The Dance’s Master of Ceremonies, a little auntie named Ulah who’s served as head of the Confederation for longer than I’ve been alive, walks to the center of the dancing circle. Her moccasins are beautiful, natural leather. She wears a comfortable doeskin dress. The skirt is dyed a brilliant emerald—the color only worn by those seated on the Confederate Council—and covered in vibrant stripes of two-toned shell beads. The dress’s top consists of seven layers, all dyed different colors to represent each of the Seven Nations and sewn together with emerald thread thick enough to show off the intricate stitching pattern. Her headdress is made of sharp-shinned hawk feathers, with tails draping down past her ears and almost touching her heels. Everyone recognizes this masterwork. It’s grown to something of a legend over the years. The Chief Elder of the Great Hawk Creche gave it to her as a gift when she first rose to lead the Confederation. She hasn’t worn it since he passed back during my first year of training in the Creche.
Through the hush that has settled over the Dance, the air shifts as Ulah silently calls on Wind to amplify her voice.
“Now for the presentation of the Protectors. These mighty warriors work to keep our Confederation safe every day, sometimes even laying down their lives.” The point of Ulah’s words is keen and piercing. “Please join me in welcoming them into the circle.”
All drummers strike at once. The lack of the seventh assaults my ear. Even Tal shifts from one foot to the other. Then the beat starts in earnest, the intoxicating thud-bump-thud heartbeat of our people, and quickly covers the gap of the missing drum. The singing begins, a wordless song flowing through the beat, lifeblood propelled by drums.
Each Creche sends seven dancers to the Inter-Tribal. Positions on these teams are highly competitive. Many Creches will send the same dancers for a decade. For others, all seven dancers will be different from year to year. The competitiveness drives up the quality of the dancing, so the Confederation as well as all Seven Nations encourages it.
First to dance into the circle is the Great Elk Creche, their movements long and graceful. One or two of them I recognize from the last Dance I attended seven years ago. Behind them is the Great Owl Creche, with their swift yet well-thought-out gestures. All new dancers, at least to me. The Great Bear Creche plods in next. Each of their dancers are as grizzled as their Great Beast namesake. Then the Great Viper Creche slithers out. These are the bastards who led the Purge. A spike of hatred impales my heart. The leader of these dancers has a jagged scar running from his hairline across his face and stopping at his chin—a present Tal gave him three years ago. I lose myself in wishing that Tal’s ax blow that day had done more damage than any amount of scar tissue could hope to heal, and I miss the Great Salmon and the Great Fox Creches entering the circle.
“Showtime,” Tal whispers in my ear, pulling me back to the here and now as he’s always done.
“Let’s make it a good one,” I say.
The gathered Protectors dance around the circle for four revolutions. The heartbeat guides their feet while their spirits follow the lifeblood. Each Creche’s dance has echoes of the others but still sports enough unique features from the Great Beasts from which the Creches pull their traditions to be distinct. Our fighting styles differ in the same way. There used to be such beauty in this separation. Now it only throws into stark relief the gulf between the Creches.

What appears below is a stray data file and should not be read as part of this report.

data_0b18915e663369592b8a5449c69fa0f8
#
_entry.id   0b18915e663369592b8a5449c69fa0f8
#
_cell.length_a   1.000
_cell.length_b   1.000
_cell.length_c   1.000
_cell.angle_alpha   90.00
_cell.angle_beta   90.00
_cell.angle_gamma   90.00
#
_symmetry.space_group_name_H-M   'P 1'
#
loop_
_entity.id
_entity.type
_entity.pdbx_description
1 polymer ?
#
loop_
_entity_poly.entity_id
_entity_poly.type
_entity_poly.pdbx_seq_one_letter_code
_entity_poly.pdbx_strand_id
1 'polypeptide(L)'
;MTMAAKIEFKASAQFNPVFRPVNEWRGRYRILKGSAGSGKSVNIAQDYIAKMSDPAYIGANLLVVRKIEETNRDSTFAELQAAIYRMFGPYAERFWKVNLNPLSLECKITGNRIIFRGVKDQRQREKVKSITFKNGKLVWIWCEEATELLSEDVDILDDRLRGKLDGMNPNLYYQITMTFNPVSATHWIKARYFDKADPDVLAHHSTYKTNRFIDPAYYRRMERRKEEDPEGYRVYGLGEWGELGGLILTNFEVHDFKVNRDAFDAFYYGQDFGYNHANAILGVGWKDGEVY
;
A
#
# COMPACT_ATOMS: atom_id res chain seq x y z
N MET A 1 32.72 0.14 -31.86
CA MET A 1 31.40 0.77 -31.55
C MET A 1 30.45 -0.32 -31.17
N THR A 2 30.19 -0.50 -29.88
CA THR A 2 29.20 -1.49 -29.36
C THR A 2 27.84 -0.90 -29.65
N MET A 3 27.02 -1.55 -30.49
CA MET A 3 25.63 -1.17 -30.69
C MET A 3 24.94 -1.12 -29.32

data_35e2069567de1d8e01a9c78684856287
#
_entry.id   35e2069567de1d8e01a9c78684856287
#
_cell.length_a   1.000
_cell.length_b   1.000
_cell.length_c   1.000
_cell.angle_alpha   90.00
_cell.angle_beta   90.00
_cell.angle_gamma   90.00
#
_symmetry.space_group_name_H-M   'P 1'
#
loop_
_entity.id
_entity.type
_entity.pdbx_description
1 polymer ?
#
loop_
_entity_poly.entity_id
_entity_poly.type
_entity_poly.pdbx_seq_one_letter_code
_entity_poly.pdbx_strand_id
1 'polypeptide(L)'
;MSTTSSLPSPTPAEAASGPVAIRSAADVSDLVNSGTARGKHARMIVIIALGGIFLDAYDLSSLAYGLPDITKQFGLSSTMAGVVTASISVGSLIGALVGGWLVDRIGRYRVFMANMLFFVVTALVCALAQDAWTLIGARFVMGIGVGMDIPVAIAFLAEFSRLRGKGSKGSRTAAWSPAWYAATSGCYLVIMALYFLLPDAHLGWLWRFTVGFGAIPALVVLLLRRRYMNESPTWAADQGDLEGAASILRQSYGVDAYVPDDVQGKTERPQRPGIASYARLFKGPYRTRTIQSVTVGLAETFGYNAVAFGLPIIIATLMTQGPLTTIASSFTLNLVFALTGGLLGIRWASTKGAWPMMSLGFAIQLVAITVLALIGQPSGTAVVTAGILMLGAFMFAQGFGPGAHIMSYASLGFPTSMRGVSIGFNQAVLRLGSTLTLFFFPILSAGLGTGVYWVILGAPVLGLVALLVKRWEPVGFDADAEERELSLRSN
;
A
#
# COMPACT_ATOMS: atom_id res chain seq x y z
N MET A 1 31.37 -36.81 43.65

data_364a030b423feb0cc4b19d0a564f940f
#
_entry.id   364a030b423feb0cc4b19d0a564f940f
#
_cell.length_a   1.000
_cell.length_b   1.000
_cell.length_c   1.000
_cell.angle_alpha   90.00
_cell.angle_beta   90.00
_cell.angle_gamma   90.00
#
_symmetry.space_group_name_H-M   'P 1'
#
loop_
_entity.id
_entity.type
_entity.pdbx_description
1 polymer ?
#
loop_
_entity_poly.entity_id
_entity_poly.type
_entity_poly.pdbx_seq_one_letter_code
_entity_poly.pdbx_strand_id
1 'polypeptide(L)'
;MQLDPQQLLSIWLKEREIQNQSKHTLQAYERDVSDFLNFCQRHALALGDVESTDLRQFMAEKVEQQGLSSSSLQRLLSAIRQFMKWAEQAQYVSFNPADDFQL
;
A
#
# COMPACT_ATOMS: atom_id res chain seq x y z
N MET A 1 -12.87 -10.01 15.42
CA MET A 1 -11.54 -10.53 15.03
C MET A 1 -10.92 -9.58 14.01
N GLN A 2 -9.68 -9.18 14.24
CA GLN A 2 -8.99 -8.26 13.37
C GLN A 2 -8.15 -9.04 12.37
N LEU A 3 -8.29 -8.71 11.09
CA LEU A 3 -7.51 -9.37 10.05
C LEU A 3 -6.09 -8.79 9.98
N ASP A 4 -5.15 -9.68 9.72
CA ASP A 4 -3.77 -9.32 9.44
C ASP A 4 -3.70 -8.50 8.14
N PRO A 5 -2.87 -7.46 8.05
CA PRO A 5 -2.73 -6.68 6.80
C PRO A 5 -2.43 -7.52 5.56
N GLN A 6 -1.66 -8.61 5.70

On the third revolution, the drummers strike in unison and stop. The Creche dancers come to a dead halt right in time with the sudden cessation of the music. Not a single moccasined foot moves past the final beat. No disgrace will be brought upon any of the Creches or dancers today.
Air draws toward Ulah’s small frame again, and the attention of the Dance returns to her.
“Now, I would like to welcome into the circle two of our people who have been mistreated for nearly a decade now—at our very own hands.”
A wave of uncomfortable shifting crashes through the crowd. A blanket of silence falls over the Dance, so thick not even the drone of the Cloud Sea can penetrate it.
Ulah was the only member of the Confederate Council who would hear the evidence of our innocence when Tal and I uncovered it. The only one who was brave enough to go public with it. It was always rumored that she and the old Chief Elder of the Great Hawk Creche had been lovers. True or not, Ulah never fully believed the claims of treason made against us.
“The Chiefs of all Seven Nations have been consulted, and the Confederate Council has met and voted,” Ulah says. “The Great Hawks are not traitors, and it is my great pleasure to welcome the surviving members of the Creche back into our society.”
Ulah’s final amplified words echo across the absolute silence. Tal and I walk into the circle. The rattlers on my ankles chitter. Their sound pounds against my ears with infinitely more force than Ulah’s Wind-aided voice, and suddenly I can breathe again. Tal glances to my legs, and that boyish grin returns to his long lips.
“What?” I ask.
“I’m just relieved. Here I thought we wouldn’t have any Great Hawk music to dance to. But you found a way to smuggle some in. I told you, you never let me down.”
We stop in front of Ulah. This close to her, I can see the rainbow-crinkled energy of Wind wrapped around her shoulders. As one, Tal and I kneel.